Monday, February 15, 2010

Movie Magic and Make Believe

Who knew that besides being a knitter, actor, singer, mask-maker, and defamer of flamboyant bloggers, I was a literary critic? So here goes-

I try to read before bed every night just to keep my mind fresh, and my most recent read was "Jurassic Park" by Michael Crichton. The movie was playing on HBO all through the beginning of January, and I've always had a soft spot in my heart for watching people get ripped to pieces by giant, scary lizards... or as Dr. Grant would suggest, giant leathery birds.

The movie has always been one of my favorites- Steven Spielberg shockingly made an amazing movie that captured the magic of what Michael Crichton's novel set into motion. Mr. Spielberg's ability to use brand new technology and the scoring of the amazing John Williams to bring us into this unbelievable world filled with animals that precede humanity by several million years is uncanny. It takes the vision of someone who truly understands how magical this idea is to make a movie like Jurassic Park successful.

So after watching this movie that uses such superb imagery and affective storytelling, I decided to read the original book. Unfortunately, I was a bit disappointed by the book. I understand that Michael Crichton is a more scientific writer than a visual one, and I did appreciate the amount of time he spent explaining the complex science that (theoretically) would go into cloning extinct animals. However, I felt the moments that required more thrill or magic, more awe in the face of this dramatic discovery, were sort of breezed over. I felt like some of the amazement of being thrown into this world where man and beast are abrasively propelled into a game of survival was just a matter of explanation rather than description.

I thought Crichton's rhetoric is what suffered the most. His ability to describe the moment in detail and suck you into this very visual world was surrendered in place of explaining the science. For that reason, I enjoyed the movie more because it focused more on the drama of the situation than explaining how the situation came to be. I thought Spielberg used as much of the exposition as he needed to explain the story, and then told the real story.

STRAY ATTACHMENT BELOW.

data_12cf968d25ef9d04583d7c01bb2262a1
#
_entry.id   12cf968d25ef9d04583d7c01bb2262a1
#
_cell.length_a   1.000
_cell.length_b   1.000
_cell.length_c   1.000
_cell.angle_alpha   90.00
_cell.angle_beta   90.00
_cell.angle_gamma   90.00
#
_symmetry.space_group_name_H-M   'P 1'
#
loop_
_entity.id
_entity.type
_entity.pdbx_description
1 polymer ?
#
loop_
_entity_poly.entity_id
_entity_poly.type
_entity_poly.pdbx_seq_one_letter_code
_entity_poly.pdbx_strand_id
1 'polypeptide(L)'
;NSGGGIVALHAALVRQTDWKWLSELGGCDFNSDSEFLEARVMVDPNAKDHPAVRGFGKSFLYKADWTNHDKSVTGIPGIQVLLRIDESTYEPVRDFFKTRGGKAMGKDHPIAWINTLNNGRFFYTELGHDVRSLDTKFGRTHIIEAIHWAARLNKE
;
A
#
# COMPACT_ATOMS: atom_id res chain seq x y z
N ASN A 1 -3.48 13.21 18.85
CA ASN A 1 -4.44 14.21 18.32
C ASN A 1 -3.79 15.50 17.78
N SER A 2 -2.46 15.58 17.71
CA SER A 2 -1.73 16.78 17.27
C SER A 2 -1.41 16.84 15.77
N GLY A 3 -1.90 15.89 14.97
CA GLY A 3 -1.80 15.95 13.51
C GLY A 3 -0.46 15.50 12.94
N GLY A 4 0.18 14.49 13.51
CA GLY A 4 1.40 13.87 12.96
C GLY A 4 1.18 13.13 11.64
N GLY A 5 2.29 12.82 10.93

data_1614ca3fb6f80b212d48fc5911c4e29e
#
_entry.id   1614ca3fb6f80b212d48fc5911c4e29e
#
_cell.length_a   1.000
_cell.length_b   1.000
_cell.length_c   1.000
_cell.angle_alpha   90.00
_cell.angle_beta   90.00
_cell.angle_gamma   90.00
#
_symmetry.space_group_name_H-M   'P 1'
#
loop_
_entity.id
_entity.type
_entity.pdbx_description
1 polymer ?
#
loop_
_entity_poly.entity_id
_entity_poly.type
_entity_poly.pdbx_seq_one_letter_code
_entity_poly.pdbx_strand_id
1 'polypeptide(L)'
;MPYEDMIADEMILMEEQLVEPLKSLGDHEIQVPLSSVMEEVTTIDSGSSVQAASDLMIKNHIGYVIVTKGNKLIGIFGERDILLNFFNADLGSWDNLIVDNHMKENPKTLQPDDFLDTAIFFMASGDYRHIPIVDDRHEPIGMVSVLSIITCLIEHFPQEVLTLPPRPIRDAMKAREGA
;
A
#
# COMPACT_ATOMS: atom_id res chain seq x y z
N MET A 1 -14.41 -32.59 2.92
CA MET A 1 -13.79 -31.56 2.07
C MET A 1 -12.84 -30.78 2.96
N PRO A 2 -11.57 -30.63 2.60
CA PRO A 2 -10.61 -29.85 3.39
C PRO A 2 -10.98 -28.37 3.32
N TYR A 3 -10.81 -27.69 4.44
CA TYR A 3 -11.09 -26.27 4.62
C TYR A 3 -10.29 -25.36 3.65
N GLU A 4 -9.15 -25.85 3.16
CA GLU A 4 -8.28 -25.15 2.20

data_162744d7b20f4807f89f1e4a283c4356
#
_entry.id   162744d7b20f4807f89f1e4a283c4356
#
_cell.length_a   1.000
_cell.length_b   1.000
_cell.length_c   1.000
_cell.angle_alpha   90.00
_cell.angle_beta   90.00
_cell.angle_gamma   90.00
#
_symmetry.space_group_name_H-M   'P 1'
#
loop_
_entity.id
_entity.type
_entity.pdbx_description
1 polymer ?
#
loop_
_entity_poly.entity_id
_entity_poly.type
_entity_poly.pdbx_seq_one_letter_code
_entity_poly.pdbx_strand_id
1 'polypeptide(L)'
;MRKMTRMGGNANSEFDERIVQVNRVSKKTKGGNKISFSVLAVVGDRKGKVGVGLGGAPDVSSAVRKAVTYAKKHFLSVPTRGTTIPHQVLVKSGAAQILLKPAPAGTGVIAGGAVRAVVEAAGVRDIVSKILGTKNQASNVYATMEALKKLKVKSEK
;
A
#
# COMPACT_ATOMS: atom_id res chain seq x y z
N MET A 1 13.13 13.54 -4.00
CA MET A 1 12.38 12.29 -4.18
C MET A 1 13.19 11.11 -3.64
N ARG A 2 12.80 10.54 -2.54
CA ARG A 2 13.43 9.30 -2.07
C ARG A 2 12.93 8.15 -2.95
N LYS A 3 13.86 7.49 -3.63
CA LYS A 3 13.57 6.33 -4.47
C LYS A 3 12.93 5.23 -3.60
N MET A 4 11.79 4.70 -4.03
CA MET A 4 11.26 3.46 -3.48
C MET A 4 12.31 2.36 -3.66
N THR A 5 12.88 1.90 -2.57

I also felt that Crichton ended the book reasonably abruptly- There was Hammond's death (sorry for those of you who haven't read it, but in all fairness, it's almost 20 years old), they follow the velociraptors into a cave, they get on a helicopter, and it's over. I just think there could have been more excitement. Even the parts that were thrilling, or should have been, lacked any exciting description or detail. It was very choppy.

Anyway, I'm sorry this couldn't be a more in-depth entry, but I'm in tech for a show and can't devote much time. The next post will be more detailed, I promise! Consider my writing here a tribute to Mr. Crichton.

I've started a new knitting project, as my sweater is on hold while I wait for more wool. Some capped fingerless mittens in pink with pink/green/white argyle caps. Should be fun.



  1. You know.... I was at Jurassic Park just last week..... I love visiting my Great Aunt and her friends.


  2. Haha yeah, I've been there =P

    Well, not to your great Aunt's, but you know...

  3. Several of the best movies of the late 70s, 80s, and 90s were based on books and actually improved on the novel. Some of that was style, but a lot of that has to do with the medium. There are certain effects that can only be achieved though visuals, a look, a surprise, etc...

    That being said, I remember really enjoying "The Eaters of the Dead" which was turned into The 13th Warrior.